Causes is a social network of sorts combined with a crowdfunding platform. It’s the largest in the world and aims to bring impactful and important issues to light. As the name suggests, they focus on helping nonprofits who focus on social, political and cultural issues. While you raise funds for your cause, you can also find like-minded people by connecting with meaningful members who share the same passions as you and want to join in on your cause.
Best suited for: Nonprofits or anyone looking to raise awareness.
Costs involved: Zero.
SeedInvest started when two friends, Ryan Feit and James Hon, saw just how hard it was for their fellow classmates to raise capital for their startups. This crowdfunding site is best suited for those looking to make it big!
The process starts with creating an application which then needs to be approved by a screening committee. After that a team conducts in-depth due diligence on the your business, team and your product/service. After you’ve got the green light you can create a profile with all the information about your company and present it to investors.
Best suited for: Startups, high-growth and early-stage companies.
Costs involved: 7.5% placement fee that’s charged on the total amount raised. Additionally, there’s a 2% processing fee.
CrowdRise (now owned by GoFundMe) is all about giving back to causes, charities and personal fundraisers. It’s a great platform used by tens of thousands of charities in order to raise money for social initiatives. It’s easy to set up a fundraising website and there are no deadlines or penalties. An added bonus is that they offer personal customer support.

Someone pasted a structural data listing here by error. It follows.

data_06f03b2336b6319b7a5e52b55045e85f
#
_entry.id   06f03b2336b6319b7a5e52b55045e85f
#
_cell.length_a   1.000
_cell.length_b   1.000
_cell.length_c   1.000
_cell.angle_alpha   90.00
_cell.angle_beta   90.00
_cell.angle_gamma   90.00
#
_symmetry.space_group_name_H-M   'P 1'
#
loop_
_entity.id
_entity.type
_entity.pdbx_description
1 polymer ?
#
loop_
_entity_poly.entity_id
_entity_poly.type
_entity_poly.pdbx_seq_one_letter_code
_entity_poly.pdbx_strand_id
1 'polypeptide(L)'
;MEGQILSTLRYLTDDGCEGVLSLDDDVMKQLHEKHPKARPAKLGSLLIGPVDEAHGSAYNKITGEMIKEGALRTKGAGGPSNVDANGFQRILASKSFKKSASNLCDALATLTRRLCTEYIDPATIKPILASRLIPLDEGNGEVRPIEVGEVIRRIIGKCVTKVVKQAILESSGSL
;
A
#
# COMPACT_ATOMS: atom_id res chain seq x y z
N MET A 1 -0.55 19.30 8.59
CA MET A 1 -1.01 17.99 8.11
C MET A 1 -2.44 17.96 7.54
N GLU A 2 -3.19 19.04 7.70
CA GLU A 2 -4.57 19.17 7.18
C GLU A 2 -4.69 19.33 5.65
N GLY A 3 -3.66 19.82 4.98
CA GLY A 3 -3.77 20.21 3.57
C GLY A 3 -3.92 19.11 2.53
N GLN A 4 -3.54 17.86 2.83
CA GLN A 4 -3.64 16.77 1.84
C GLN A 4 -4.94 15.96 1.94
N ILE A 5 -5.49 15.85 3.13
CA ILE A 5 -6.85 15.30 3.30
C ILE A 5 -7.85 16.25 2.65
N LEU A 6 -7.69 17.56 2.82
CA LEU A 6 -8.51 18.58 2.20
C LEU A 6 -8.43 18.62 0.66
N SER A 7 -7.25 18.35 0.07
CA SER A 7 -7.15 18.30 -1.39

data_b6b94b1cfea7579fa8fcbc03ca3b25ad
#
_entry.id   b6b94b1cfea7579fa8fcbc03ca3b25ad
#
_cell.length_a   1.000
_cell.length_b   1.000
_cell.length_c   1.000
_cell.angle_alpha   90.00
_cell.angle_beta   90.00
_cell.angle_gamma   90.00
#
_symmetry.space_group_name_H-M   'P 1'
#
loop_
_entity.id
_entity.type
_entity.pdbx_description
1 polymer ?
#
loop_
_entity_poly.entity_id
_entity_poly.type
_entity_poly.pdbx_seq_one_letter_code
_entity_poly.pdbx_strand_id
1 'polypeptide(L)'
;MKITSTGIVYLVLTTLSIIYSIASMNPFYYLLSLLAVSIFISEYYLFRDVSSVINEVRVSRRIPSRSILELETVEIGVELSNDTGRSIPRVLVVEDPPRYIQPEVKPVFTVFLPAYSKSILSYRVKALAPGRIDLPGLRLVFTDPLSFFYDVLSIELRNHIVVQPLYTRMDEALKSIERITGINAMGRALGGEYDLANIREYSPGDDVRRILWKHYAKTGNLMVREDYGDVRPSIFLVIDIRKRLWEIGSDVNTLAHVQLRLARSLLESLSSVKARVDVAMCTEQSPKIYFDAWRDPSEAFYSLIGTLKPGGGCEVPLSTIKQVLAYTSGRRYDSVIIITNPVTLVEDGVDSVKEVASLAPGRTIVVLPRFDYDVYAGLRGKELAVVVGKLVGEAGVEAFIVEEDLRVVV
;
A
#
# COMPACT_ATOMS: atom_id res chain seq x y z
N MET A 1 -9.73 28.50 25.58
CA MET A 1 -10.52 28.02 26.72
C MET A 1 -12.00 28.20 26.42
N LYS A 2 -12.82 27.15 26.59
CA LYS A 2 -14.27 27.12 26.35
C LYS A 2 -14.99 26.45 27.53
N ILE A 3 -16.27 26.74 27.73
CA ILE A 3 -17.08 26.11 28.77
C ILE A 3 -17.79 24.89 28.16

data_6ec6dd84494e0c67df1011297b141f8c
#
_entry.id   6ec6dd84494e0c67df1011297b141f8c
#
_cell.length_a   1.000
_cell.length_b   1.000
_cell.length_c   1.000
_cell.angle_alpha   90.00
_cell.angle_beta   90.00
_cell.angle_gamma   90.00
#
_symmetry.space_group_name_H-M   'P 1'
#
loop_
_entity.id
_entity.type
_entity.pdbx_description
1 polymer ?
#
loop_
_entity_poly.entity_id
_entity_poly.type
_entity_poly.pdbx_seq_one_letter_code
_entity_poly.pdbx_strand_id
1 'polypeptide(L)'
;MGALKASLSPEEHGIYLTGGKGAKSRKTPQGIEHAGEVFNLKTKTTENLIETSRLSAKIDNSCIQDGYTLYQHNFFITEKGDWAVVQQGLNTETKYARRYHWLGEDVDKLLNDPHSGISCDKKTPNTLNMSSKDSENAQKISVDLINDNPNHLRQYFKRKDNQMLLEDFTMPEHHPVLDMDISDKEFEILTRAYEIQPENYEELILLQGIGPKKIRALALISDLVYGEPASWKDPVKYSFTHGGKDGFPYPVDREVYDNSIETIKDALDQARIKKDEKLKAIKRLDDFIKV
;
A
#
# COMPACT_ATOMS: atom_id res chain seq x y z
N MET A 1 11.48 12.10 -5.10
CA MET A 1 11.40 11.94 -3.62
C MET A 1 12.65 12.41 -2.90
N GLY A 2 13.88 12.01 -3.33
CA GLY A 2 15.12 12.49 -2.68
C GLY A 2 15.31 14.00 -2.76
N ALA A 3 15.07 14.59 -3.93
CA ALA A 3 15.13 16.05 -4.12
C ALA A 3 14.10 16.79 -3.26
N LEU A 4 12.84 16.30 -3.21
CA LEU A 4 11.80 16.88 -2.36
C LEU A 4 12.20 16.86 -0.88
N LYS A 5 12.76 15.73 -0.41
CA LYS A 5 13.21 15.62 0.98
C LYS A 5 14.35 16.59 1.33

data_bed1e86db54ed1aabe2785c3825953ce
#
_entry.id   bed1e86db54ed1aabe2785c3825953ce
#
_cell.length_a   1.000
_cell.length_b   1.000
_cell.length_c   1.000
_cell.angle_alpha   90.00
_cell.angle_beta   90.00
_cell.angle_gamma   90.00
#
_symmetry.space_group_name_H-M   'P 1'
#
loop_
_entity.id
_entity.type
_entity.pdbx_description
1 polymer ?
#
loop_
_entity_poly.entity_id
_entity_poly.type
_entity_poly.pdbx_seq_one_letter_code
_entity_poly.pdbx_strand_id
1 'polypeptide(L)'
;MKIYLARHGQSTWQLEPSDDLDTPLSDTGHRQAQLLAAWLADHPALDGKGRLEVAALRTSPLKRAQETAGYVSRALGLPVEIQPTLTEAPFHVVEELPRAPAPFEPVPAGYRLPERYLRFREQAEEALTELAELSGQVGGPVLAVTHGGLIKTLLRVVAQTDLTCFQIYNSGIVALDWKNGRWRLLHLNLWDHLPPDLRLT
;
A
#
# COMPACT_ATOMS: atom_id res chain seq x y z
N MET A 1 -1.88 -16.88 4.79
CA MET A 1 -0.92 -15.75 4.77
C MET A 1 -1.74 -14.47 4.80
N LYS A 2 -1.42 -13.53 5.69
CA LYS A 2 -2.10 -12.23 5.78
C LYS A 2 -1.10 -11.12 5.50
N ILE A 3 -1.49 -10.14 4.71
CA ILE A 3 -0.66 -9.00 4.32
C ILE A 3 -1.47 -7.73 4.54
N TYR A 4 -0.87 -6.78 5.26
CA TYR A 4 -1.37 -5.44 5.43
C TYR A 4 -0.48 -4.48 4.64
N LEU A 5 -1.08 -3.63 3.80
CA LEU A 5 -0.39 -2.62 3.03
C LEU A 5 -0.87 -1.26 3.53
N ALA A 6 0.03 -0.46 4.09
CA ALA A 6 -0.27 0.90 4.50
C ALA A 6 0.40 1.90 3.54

The platform is linked to many influential partners including, Red Cross, UNICEF, Ironman and many celebrities.
Best suited for: Personal funding, races, corporate philanthropy and charities.
Costs involved: It’s free to join and costs are covered by donors.
WeFunder knows the struggle and pain of fundraising first hand as they themselves have also raised cash to launch their platform. That’s what you call ‘eating your own dog food’.
Start a campaign, tell your family and friends about it (and of course the 245,360 investors on WeFunder). Most campaigns take anywhere from one to three months to reach their goals. WeFunder only charges you if your funding is successful so essentially you have nothing to lose on this crowdfunding site.
Best suited for: Various start-ups, business types and industries (Tech, food, hardware, software, retail and entertainment).
Costs involved: 7.5% of your investment (Which includes investment contracts, account manager, Escrow and more).
14. Seed & Spark
The film industry is a tough one to crack. Anything worth watching takes a good amount of cash to actualize. Enter: Seed & Spark. A funding platform specifically aimed at helping filmmakers. They boast an 80% success rate which could be due to their bank of helpful resources. Each project is given crowdfunding classes, personal feedback, crowdfund rallies and access to distribution options.
If you’re not a creator yourself but appreciate the art you can watch movies and shows directly on their site.
Best suited for: Filmmakers.
Costs involved: Seed & Spark takes a 5% platform fee but they encourage backers to cover the fee (up to two thirds of them opt to do so). Processing fees are $0.30 plus 2.9% of the actual pledge.
Whether you’re looking to fund an existing project or start up your own, GoGetFundraising is fast, easy and trusted my millions. Get going by creating your page, share it with your community and start accepting donations with credit/debit cards or PayPal. The platform operates on a ‘keep-it-all basis which means whatever you raise you get to keep. Also, you have access to the money at any time (unlike other platforms which only allow you to withdraw funds after the campaign has completed).
With GoGetFunding you also gives you access to a personal fundraising coach to help you raise more money.
Best suited for: Anything personal, from emergency medical treatments to travel adventures.
Costs involved: Transaction fees start at 2.9% and a $0.30 handling fee for every donation made.